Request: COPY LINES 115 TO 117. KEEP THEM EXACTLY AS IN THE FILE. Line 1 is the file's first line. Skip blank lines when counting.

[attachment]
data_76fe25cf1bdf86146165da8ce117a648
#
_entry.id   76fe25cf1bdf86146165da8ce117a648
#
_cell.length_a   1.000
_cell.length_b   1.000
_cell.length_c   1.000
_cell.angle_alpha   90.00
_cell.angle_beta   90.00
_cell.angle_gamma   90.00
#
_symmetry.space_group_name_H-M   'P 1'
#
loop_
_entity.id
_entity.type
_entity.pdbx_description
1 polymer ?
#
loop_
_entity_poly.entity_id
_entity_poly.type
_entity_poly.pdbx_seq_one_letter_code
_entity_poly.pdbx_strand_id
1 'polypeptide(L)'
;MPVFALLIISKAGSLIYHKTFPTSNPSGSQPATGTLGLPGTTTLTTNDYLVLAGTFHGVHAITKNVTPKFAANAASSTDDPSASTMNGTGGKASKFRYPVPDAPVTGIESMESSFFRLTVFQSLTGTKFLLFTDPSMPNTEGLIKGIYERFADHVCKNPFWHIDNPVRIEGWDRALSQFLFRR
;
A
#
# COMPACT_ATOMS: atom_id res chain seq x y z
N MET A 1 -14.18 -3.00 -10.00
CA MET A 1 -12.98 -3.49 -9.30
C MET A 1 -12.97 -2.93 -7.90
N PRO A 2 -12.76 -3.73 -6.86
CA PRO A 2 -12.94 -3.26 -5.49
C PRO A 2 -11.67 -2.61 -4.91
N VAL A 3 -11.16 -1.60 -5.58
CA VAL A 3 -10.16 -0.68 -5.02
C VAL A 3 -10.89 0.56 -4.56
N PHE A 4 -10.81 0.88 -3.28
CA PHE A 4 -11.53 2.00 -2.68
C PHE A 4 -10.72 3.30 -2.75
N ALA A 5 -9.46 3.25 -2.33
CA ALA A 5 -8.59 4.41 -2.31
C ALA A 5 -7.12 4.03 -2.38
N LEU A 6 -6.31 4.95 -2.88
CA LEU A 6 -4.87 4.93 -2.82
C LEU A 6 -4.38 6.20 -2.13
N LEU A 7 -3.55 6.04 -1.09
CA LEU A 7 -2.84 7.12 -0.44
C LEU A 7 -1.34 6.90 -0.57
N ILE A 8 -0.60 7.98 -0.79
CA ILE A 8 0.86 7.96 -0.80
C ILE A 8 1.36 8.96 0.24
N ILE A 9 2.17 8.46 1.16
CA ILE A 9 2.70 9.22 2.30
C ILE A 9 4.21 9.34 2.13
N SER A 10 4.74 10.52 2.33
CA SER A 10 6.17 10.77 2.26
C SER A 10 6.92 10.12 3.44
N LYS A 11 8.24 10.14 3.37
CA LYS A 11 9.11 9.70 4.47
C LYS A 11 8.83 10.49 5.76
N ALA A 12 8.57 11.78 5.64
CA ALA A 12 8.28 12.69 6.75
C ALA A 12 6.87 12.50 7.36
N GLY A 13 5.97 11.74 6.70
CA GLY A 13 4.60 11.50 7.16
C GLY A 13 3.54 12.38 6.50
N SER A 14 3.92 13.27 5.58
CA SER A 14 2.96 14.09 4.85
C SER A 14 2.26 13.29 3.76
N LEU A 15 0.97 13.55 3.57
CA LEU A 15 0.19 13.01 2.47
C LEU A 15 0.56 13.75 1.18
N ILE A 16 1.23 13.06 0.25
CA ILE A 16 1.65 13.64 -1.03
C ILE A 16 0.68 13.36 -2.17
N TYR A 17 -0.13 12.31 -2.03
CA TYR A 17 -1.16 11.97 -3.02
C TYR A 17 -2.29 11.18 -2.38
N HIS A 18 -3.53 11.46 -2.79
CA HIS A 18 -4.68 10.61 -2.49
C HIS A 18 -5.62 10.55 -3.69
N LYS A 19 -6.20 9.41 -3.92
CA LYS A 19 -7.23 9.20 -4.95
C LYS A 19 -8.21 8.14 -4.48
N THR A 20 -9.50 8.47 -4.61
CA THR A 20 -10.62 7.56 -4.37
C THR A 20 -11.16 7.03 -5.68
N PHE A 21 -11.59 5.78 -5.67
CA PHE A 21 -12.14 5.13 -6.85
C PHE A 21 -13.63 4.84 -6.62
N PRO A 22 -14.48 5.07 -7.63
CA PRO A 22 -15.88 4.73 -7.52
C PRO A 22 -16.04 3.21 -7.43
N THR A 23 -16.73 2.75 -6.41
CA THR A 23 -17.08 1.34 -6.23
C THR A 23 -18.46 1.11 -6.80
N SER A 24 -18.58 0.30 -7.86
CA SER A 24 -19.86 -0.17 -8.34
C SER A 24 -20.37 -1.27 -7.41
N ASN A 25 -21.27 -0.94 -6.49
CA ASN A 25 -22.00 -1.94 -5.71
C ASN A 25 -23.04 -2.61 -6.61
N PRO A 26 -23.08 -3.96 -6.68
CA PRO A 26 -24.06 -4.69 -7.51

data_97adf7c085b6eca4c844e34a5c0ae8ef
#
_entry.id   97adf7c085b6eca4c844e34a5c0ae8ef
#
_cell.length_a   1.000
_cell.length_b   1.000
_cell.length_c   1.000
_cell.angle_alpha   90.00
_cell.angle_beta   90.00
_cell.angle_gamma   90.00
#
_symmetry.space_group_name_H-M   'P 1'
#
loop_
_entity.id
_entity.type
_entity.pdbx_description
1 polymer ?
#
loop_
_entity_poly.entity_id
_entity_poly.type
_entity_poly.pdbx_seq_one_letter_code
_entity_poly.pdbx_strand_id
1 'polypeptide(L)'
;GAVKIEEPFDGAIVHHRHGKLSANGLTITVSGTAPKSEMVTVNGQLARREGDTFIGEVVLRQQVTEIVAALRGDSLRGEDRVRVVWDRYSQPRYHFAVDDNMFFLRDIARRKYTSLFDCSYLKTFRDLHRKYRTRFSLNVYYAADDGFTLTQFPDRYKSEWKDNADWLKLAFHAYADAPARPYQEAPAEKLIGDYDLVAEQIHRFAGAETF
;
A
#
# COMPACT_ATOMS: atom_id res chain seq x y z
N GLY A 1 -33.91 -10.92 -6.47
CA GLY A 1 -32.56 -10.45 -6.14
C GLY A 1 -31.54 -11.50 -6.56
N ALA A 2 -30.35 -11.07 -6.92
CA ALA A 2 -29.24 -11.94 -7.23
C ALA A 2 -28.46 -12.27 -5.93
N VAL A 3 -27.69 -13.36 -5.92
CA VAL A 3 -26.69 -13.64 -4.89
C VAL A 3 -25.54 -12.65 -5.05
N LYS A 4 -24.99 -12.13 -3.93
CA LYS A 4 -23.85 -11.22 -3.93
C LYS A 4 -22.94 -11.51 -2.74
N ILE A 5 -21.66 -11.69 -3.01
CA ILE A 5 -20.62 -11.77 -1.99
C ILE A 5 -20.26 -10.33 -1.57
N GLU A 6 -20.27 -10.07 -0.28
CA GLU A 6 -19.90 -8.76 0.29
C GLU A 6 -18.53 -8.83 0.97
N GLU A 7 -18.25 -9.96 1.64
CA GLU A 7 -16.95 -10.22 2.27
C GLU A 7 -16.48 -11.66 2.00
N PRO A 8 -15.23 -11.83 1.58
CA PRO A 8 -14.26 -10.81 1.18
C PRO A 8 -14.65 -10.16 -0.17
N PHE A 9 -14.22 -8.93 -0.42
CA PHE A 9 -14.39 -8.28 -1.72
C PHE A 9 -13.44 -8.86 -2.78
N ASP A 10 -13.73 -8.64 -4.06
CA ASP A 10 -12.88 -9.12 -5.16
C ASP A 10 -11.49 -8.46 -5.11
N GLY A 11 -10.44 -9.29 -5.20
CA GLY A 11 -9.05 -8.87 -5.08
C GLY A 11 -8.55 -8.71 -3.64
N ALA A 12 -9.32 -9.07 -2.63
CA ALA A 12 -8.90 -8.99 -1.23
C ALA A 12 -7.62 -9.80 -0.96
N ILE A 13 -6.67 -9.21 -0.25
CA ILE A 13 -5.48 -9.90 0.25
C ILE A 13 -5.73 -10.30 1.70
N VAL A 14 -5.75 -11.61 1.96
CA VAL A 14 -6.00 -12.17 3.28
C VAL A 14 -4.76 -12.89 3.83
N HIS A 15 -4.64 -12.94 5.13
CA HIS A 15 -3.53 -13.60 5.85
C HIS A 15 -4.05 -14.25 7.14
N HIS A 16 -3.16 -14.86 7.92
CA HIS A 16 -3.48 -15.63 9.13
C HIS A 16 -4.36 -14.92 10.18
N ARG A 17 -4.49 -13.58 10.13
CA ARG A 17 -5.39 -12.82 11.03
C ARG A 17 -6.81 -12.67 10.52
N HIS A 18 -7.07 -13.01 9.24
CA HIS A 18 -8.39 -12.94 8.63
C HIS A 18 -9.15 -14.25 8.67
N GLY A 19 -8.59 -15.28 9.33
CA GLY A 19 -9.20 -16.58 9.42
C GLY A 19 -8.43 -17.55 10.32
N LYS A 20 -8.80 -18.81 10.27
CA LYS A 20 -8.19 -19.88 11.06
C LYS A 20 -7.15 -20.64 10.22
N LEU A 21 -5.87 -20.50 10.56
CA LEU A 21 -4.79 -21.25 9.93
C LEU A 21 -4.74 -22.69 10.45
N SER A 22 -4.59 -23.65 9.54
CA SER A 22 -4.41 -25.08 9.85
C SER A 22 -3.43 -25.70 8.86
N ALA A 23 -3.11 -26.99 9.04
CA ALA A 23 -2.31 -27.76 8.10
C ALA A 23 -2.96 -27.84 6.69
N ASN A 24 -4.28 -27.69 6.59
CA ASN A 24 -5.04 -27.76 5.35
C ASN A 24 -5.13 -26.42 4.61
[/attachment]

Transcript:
_cell.angle_alpha   90.00
_cell.angle_beta   90.00
_cell.angle_gamma   90.00